Great artistic mentors

In This Article

It is a great pleasure and a great honour to be here this evening. But I feel a little overwhelmed to find myself only the fourth person to pay tribute to the memory of the great artist who was also a wonderful human being: Dame Peggy van Praagh, the Founding Artistic Director of The Australian Ballet.

Twelve months after her death in January 1990, the inaugural Dame Peggy van Praagh Memorial Address was given by Shirley McKechnie. In 1993, the honour fell to the late Peter Brinson, and in 1995 to Keith Bain. All three of these highly respected personalities from the world of dance were long time colleagues and friends of Dame Peggy, people whom she relied on for support and who shared her vision for the development of dance in our country.

It seems as though I am the first speaker from the generation of dancers born after World War II to be entrusted with the task of celebrating her memory. It is a task that I welcome, because to me Dame Peggy was the stuff of legend. I knew about her long before we met, long before I became involved in the professional world of dance and long before I dared to imagine that, one day, I might be chosen to dance in The Australian Ballet.

My mother, however, had known about Dame Peggy all along. She had found out that this lady who was such a magnificent artist was also a great teacher. You see, when I was still a very young dancing student—my family and I were living in Penang—my mother got hold of a little book written by Dame Peggy. It was entitled How I Became a Ballet Dancer and soon it became a kind of bible for my mother. In this book one learns about the disciplines young dancers have to accept, the hard choices to be made and, most importantly, the necessity of finding the best possible artistic mentors.

I leafed through its pages again quite recently, as I was thinking about this address. And I was reminded that I was certainly not the first person to find questionable some of the teaching methods used in the training of dancers. Peggy too had seen dancers forced to assume damaging positions. At the age of seven she had been made to stand on pointes in second position while the teacher forced her insteps out into the desired high arch. Peggy's feet were strong but not suited to this exercise and she never acquired this particular trait. Neither did her hips accommodate to the years of forced turnout.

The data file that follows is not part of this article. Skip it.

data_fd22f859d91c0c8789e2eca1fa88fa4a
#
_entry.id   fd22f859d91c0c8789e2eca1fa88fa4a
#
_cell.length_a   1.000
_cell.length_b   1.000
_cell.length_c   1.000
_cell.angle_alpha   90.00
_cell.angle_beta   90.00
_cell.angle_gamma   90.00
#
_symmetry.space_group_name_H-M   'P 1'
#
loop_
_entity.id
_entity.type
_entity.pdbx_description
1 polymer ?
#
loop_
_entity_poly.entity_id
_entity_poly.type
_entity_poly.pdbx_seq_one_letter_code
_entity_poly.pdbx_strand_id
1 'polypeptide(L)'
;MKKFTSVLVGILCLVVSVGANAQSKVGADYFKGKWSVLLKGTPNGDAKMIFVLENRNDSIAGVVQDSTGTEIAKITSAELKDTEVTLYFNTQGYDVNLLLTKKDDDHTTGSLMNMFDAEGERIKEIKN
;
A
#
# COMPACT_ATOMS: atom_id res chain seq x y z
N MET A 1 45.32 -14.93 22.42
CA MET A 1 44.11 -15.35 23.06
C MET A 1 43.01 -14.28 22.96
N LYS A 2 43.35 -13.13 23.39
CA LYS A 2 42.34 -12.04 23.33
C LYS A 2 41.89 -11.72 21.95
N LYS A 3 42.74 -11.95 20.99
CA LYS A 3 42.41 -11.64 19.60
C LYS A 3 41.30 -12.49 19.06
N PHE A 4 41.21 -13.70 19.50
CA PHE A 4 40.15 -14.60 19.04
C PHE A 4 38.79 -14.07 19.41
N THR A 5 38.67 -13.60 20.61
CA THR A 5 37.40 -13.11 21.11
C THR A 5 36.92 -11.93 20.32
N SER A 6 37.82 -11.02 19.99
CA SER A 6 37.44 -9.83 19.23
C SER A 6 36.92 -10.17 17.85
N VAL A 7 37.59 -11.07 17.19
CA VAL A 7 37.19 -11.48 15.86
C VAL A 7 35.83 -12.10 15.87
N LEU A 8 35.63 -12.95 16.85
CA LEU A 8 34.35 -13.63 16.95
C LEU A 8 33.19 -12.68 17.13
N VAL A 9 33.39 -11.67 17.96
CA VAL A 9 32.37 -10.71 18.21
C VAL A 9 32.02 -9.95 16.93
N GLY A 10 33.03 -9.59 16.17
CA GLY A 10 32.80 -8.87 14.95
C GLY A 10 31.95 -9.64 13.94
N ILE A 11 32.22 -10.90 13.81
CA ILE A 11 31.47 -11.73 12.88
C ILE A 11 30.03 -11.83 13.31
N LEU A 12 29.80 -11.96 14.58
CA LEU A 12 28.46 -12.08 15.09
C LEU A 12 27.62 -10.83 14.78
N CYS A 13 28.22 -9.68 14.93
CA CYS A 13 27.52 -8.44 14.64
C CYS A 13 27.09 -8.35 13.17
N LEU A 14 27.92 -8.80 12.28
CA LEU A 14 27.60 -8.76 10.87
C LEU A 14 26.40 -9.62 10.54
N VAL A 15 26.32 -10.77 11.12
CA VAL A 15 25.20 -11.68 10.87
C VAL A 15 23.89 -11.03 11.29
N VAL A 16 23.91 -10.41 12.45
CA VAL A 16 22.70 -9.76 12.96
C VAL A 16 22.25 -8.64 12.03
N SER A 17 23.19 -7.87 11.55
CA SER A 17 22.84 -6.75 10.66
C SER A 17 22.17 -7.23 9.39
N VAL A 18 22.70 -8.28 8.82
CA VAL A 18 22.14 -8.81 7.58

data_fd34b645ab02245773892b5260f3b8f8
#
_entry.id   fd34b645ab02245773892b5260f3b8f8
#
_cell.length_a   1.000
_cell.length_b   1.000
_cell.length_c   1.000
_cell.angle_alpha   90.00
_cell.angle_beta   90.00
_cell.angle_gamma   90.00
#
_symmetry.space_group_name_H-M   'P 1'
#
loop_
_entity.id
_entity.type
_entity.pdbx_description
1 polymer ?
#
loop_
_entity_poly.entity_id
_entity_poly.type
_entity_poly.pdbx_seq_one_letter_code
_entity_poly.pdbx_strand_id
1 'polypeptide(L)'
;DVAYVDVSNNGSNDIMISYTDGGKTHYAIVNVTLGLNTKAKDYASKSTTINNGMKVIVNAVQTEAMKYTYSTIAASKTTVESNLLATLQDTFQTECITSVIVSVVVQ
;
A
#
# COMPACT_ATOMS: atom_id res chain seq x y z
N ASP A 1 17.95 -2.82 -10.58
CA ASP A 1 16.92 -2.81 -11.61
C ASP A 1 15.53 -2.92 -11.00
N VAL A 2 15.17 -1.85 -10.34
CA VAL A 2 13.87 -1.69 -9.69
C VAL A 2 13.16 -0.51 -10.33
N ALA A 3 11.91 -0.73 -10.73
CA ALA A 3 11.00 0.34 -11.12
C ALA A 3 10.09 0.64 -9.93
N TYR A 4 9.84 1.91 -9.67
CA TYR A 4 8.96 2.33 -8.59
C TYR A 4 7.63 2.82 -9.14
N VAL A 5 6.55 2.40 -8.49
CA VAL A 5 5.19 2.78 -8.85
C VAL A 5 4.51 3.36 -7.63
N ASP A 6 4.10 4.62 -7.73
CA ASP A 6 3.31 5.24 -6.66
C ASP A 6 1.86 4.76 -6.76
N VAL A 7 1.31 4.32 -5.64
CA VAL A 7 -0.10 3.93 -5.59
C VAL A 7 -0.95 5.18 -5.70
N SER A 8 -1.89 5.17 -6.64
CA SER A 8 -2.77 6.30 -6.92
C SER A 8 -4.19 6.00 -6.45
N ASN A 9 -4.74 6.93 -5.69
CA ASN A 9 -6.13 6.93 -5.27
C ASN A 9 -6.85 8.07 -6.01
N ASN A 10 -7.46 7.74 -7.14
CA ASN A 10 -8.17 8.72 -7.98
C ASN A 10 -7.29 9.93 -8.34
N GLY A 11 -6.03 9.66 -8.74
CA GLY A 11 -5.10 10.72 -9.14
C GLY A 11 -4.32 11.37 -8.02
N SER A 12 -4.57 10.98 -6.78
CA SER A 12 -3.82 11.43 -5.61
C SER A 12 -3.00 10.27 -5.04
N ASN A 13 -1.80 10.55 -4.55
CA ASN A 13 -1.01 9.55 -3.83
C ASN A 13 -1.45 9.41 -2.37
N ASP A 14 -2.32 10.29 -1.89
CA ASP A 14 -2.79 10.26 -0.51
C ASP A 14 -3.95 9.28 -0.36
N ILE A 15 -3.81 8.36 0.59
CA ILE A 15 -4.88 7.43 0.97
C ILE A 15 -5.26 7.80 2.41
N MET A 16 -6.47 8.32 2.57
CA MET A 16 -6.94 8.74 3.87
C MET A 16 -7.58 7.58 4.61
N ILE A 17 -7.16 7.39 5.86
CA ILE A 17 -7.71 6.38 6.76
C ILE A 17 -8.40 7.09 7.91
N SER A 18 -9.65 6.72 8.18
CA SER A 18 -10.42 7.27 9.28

Perhaps as a consequence of this, she developed a philosophy of artistic education and insisted in her book that young dancers altogether need informed and sensible teaching, an excellent general education, and above all, loving and supportive parents. I have to say that my mother absorbed this wisdom to make it her own and, of course, the last suggestion was the easiest one for her to follow. I had the best parents an artist could ever wish for.

Much later on, I became a student at the Australian Ballet School when Peggy was the Artistic Director of The Australian Ballet and I learned about the truth of her first suggestion. What I received from her, the gift of her teaching, changed the course of my life and set me on a path of learning that will only end with me. There cannot be a point in life when one ceases to learn from other people or from what life brings to us in terms of experience or feeling.

We can learn from every situation we find ourselves in. Not only because, as a philosopher is supposed to have said, "the one thing, we know, is that we know nothing", but also because there is no greater pleasure than the pleasure of discovering a new perspective, a different way of doing things or an aspect of our own self with which we had not yet become acquainted.

So this address will not only be a tribute to Peggy van Praagh, but also one to all those individuals who either have taught me something that I did not know I had in me, or who have enriched me with their own knowledge. Like everyone else I was taught things I did not really want to know. For instance, how to turn my childhood ballet classes into tests of endurance during which I realised both the reality of my will power and its limitations.

It was this early experience of physical hardship that successfully challenged my instinct of survival and inspired Two Feet and enabled me to perceive, and I hope, render the potency of the mix between dedication to one's art and hatred for it: Olga Spessivtseva was a victim of this very madness—I survived to make a dance about it.

I do not think it had ever occurred to me that I could actually choreograph a dance until Anne Woolliams suggested that I should try. It was 1977 and I had been with The Australian Ballet for two years, when Anne, then Artistic Director, decided to stage a program of short works by members of the company. It was to be called Dance Horizons—A Tribute to Peggy van Praagh. I was invited to contribute and I couldn't wait to begin on my first choreography. It was done in a few short rehearsals in between dancing in several other pieces.